No longer considered a mere garnish, kale is being used by chefs everywhere, who are finding delicious ways to incorporate it into their recipes. If you aren’t yet a kale convert, take a look at the many marvelous qualities kale has to offer.
Like broccoli, Brussels sprouts, and cabbage, kale is a leafy green cruciferous vegetable that originated in the far western part of the Asian continent. Most likely, Celtic wanderers introduced kale to Europe around 600 BC. In the seventeenth century, English settlers brought kale to the United States.
The most common variety of kale is curly kale, which can be green or purple; this form of kale is so attractive, it’s often used as a garnish. However, with its sweet and mild taste, not to mention its off-the-charts nutrition quotient, curly kale deserves a starring role, not a cameo appearance, on your dinner plate. The second most common type of kale is dinosaur, also called lacinato, kale. This distinctive form of dark green kale has tall, narrow leaves and a wrinkled texture. In general, the two types of kale can be successfully interchanged in most recipes.
Kale has a truly star-studded cast of nutrients. These include vitamins A, B1, B2, B3, B6, C, E, K, and folate and a variety of minerals, such as calcium, copper, iron, magnesium, manganese, phosphorus, and potassium. Kale is gaining attention because it’s so rich in calcium, and the calcium in kale is absorbed by the body twice as well as calcium from dairy products. Kale is also an excellent source of fiber, omega-3 fatty acids, protein, and the essential amino acid tryptophan. In addition, kale is rich in two types of antioxidants: carotenoids and flavonoids. Yet, despite being such a nutrition heavyweight, kale is a very low-calorie food.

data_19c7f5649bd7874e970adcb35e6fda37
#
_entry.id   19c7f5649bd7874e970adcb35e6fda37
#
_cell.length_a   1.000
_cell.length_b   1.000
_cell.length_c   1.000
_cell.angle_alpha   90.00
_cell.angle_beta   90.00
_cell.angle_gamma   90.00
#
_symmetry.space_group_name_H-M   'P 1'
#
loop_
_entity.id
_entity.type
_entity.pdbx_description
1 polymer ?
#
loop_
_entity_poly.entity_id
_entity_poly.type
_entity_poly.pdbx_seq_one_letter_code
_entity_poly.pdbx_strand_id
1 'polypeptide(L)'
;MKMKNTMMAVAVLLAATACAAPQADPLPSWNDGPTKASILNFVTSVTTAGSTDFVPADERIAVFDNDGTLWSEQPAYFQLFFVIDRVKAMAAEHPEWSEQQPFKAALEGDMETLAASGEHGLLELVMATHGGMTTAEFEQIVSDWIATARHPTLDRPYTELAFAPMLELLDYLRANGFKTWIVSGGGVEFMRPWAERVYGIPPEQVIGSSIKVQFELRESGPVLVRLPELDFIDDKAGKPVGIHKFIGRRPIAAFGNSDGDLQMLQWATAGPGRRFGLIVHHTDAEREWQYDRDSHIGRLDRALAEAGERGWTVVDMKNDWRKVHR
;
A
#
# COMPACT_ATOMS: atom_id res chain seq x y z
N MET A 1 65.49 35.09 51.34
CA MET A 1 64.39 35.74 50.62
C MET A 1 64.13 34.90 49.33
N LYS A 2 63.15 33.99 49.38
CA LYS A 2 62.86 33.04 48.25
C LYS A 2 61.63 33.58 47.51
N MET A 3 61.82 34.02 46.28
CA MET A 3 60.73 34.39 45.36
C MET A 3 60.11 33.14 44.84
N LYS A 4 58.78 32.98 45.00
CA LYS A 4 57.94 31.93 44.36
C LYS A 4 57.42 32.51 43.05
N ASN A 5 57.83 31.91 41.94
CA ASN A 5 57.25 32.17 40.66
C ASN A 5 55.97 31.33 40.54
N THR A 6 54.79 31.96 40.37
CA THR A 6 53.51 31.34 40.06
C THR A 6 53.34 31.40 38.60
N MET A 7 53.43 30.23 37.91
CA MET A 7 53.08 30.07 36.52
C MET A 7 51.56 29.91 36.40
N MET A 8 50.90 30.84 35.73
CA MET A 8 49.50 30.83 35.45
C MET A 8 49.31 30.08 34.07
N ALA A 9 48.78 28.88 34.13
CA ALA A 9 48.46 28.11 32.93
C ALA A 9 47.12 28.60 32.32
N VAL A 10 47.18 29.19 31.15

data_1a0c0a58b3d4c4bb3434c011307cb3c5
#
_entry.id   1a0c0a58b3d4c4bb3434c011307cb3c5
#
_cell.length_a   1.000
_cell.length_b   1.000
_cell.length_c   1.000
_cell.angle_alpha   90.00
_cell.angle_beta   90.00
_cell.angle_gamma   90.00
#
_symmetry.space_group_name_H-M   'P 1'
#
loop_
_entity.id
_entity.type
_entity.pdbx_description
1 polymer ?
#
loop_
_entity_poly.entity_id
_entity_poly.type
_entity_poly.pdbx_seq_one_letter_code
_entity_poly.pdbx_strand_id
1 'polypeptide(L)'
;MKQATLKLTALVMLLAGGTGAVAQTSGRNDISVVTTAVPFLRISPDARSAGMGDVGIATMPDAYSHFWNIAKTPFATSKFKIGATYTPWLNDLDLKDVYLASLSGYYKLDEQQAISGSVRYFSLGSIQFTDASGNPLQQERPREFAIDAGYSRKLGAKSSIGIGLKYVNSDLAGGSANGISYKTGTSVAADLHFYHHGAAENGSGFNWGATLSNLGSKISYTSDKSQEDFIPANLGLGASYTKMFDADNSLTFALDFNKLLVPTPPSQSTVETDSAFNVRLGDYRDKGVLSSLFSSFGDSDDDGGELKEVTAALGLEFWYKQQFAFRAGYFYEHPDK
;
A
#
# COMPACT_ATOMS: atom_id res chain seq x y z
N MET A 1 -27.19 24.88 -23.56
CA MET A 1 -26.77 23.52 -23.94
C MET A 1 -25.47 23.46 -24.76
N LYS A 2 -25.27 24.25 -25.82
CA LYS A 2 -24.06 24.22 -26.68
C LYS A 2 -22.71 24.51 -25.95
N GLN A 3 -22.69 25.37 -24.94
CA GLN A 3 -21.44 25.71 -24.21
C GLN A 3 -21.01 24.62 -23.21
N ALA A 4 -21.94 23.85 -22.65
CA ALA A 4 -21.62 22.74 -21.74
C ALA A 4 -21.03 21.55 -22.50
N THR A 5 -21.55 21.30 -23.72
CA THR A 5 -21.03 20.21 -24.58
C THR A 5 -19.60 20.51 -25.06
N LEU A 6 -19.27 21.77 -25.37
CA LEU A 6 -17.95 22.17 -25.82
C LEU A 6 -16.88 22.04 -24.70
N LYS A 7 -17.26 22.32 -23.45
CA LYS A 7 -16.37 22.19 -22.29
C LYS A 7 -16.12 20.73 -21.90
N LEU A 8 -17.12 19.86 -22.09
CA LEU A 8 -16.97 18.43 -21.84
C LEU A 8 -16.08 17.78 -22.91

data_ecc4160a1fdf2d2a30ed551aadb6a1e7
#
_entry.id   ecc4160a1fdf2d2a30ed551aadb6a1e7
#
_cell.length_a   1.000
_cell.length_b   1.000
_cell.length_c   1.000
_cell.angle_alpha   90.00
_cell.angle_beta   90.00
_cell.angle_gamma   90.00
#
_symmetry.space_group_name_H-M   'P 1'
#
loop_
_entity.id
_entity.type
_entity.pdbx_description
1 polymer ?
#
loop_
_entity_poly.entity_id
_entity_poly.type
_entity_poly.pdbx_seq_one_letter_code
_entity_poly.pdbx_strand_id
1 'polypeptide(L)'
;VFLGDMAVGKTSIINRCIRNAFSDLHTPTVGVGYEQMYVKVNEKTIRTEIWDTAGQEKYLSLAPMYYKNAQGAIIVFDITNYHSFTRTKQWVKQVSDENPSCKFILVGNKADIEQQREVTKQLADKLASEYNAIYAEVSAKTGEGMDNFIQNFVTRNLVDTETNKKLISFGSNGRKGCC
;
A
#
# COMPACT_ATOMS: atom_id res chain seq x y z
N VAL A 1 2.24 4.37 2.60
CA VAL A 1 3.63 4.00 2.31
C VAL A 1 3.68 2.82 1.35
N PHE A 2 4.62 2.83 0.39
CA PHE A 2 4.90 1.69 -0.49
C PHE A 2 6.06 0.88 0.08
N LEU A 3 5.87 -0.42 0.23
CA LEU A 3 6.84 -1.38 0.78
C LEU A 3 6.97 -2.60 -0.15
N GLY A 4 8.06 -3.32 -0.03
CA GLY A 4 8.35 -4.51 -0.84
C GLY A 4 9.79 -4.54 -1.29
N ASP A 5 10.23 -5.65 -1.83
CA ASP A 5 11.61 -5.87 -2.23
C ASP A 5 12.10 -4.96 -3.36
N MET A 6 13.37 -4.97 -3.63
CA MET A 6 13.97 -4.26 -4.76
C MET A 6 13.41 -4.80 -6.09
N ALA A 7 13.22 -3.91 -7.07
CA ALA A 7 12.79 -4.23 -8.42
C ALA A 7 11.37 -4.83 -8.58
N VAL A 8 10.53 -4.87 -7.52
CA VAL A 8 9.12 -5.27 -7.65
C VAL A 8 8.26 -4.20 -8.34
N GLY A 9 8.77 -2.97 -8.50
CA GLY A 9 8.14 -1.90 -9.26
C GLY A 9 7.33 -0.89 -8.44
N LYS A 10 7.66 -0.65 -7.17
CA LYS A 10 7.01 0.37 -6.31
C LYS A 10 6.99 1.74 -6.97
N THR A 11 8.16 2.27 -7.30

Having fully earned its rank as a superfood, kale has strong anti-inflammatory properties, supports cardiovascular health, and aggressively kills cancer cells. Some researchers have concluded that kale and other cruciferous vegetables are more potent cancer fighters when eaten raw. When chopped or chewed, the sulfur-containing compounds in kale, called glucosinolates, form isothiocyanates, which are known to prevent cancer. However, cooking can substantially reduce or destroy the isothiocyanates in kale. If you haven’t tried raw kale before, there are two very palatable ways to incorporate it into your diet: blend it into a fruit smoothie or chop it into small pieces and use it in a marinated salad. After marinating in a dressing for about twenty minutes, raw kale leaves will soften. Alternatively, small pieces of fresh kale can be softened by “massaging” them with olive oil and lemon juice, and even bits of ripe avocado. To keep fresh kale from wilting, store it in a plastic bag in the refrigerator.
Reprinted from Superfoods: Nature’s Top Ten by Myrna Chandler Goldstein, MA and Mark Allan Goldstein, MD (Summertown, Tennessee: Books Alive, 2014): pp 22-23. www.bookpubco.com
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